Saturday, 25 February 2012

On Reserves

I’ve recently joined the MiniatureRulesDesign Yahoo! Group, and stumbled into the midst of a lively discussion about the keeping of reserves, and why wargamers do not do so.

A variety of opinions have been presented, along with suggested rule changes that would ensure that wargamers would keep reserves. For example, it was suggested that a reserve must be designated and that it would not be available to be used before turn X of the game. All well and good, I agree, except that reserves were used when they were needed. I mean, can you imagine an aide-de-camp riding up to Napoleon and saying ‘Sorry, Emperor, the Imperial Guard won’t be available for another hour…’

Now, the fact is that wargamers do not usually keep reserves, and I suspect that this is partly due to rules not rewarding the use thereof, and partly due to the ‘6 year old soccer syndrome’.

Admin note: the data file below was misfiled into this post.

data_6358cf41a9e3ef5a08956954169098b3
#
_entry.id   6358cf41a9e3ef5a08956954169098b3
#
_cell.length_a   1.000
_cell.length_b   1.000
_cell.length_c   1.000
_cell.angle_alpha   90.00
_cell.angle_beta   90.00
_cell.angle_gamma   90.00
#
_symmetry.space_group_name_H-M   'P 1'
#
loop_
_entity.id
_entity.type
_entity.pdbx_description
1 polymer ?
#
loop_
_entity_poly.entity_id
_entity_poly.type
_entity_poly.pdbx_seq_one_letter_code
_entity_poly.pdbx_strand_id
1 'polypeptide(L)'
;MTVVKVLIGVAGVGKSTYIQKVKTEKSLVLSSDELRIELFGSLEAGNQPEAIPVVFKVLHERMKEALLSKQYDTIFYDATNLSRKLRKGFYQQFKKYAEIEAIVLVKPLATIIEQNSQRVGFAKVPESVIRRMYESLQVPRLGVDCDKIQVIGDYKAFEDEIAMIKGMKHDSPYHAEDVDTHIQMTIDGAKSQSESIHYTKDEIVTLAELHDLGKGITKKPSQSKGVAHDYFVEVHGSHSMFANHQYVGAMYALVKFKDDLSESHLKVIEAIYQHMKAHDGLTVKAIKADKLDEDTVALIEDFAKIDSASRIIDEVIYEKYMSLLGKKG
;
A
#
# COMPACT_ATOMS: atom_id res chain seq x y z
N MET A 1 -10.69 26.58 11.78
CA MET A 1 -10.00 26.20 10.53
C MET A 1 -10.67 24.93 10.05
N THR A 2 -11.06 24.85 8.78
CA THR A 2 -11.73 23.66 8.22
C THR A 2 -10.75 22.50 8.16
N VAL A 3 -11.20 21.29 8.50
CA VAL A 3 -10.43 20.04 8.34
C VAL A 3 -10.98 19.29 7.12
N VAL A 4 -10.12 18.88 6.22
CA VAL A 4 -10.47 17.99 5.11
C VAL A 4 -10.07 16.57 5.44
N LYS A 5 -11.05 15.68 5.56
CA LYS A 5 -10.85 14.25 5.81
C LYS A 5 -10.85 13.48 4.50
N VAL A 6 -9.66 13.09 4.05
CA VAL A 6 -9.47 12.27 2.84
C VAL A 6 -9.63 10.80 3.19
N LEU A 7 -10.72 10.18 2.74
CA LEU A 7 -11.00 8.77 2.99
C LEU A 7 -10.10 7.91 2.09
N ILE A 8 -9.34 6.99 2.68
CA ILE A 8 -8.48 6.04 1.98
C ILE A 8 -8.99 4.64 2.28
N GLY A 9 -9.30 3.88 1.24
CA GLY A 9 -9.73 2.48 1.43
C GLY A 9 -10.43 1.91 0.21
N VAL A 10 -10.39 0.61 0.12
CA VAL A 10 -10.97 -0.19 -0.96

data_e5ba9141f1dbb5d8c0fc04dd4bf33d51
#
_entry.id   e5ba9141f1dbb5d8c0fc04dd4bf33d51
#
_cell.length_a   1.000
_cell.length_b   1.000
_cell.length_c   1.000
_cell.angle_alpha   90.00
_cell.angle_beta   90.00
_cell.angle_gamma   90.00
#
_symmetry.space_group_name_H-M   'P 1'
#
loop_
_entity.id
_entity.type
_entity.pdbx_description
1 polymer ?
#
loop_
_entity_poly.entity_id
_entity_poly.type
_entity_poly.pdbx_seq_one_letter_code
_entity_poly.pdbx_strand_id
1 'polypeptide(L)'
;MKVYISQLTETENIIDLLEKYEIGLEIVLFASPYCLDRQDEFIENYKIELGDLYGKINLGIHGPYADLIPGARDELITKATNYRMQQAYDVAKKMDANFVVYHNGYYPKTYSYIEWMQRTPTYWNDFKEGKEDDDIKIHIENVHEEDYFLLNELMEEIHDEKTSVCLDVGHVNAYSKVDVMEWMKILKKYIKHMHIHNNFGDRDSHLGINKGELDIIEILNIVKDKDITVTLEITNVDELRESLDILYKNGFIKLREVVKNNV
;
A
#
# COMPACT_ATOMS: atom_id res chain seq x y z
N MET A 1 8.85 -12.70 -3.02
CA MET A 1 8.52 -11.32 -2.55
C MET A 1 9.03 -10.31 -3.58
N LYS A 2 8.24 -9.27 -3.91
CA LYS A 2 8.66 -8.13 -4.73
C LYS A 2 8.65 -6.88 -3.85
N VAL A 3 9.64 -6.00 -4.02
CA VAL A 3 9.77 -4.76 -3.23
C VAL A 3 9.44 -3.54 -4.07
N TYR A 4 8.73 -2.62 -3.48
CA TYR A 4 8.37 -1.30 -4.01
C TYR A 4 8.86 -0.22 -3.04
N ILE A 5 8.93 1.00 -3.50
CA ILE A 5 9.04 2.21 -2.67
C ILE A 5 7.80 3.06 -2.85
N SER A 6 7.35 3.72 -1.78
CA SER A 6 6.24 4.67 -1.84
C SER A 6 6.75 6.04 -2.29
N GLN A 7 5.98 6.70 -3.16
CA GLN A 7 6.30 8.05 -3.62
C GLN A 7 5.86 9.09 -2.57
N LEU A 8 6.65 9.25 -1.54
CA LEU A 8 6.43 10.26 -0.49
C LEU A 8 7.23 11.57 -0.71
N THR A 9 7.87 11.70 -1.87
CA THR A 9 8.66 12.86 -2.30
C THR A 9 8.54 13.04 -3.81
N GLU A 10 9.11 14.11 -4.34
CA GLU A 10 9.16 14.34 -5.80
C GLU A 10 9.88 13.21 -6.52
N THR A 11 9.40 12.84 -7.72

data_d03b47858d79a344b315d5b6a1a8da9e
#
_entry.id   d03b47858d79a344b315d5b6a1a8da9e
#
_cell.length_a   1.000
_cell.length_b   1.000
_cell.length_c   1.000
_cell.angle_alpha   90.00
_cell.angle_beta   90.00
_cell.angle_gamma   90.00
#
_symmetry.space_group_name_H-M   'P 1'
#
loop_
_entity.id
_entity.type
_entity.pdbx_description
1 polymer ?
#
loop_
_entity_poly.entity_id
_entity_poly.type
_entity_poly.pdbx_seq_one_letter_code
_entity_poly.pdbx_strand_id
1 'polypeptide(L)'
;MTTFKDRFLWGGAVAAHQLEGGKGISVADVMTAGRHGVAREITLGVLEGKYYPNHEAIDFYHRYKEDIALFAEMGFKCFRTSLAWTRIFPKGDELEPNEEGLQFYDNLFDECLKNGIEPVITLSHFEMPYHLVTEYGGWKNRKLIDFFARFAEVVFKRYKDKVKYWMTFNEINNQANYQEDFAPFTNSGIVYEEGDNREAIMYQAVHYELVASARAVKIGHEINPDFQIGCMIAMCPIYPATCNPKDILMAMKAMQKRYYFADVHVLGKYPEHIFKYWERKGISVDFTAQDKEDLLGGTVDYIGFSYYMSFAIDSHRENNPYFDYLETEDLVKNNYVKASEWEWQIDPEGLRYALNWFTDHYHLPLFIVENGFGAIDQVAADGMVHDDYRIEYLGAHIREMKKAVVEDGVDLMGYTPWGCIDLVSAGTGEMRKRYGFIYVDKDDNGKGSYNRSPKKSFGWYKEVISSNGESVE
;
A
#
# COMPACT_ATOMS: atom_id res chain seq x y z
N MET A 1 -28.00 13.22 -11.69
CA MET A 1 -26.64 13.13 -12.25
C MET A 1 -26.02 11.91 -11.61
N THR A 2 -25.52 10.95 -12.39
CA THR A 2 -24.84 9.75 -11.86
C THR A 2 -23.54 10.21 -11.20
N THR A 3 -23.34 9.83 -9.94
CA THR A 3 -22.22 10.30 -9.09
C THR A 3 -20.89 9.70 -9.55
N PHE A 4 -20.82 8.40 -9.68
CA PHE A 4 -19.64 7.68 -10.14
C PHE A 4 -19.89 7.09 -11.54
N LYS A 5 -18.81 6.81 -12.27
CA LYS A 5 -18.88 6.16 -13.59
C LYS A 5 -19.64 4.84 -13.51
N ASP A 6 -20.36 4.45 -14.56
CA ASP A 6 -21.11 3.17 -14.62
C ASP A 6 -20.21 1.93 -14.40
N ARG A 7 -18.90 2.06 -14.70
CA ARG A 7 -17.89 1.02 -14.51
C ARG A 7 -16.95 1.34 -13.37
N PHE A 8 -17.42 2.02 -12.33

Try this experiment. Go out to a sports field and watch a group of 6 year old boys play soccer (football). I suspect that you will find the 2 goalkeepers by their posts, and the other 20 players all running after the ball. I certain circumstances, they can look rather like a comet, with a small head and a long streaming tail.

Now watch a game of professional football. The players are spread out all over the ground, often in a recognisable formation. They will be in two lines (given a 4-4-2 formation) and while these may bend around the field, you will usually see them reform in fairly quick order. We might ask the question ‘why to professionals play like this when the 6 year olds do not?’

We might also ask the question ‘what has this got to do with wargame rules?’ but bear with me.

The junior football team is an ‘all hands to the fight’ type of thing. The whole idea of most of the players is to get hold of the ball and score; in a sense it is the last bastion of heroism available to many of us in our world today. The professionals, however, have a different approach. They aim to interact as a team, to outmanoeuvre the opposition, to conserve as much energy as possible and, if you watch a really good team, attack and counterattack as such speed that the opposition cannot react in time.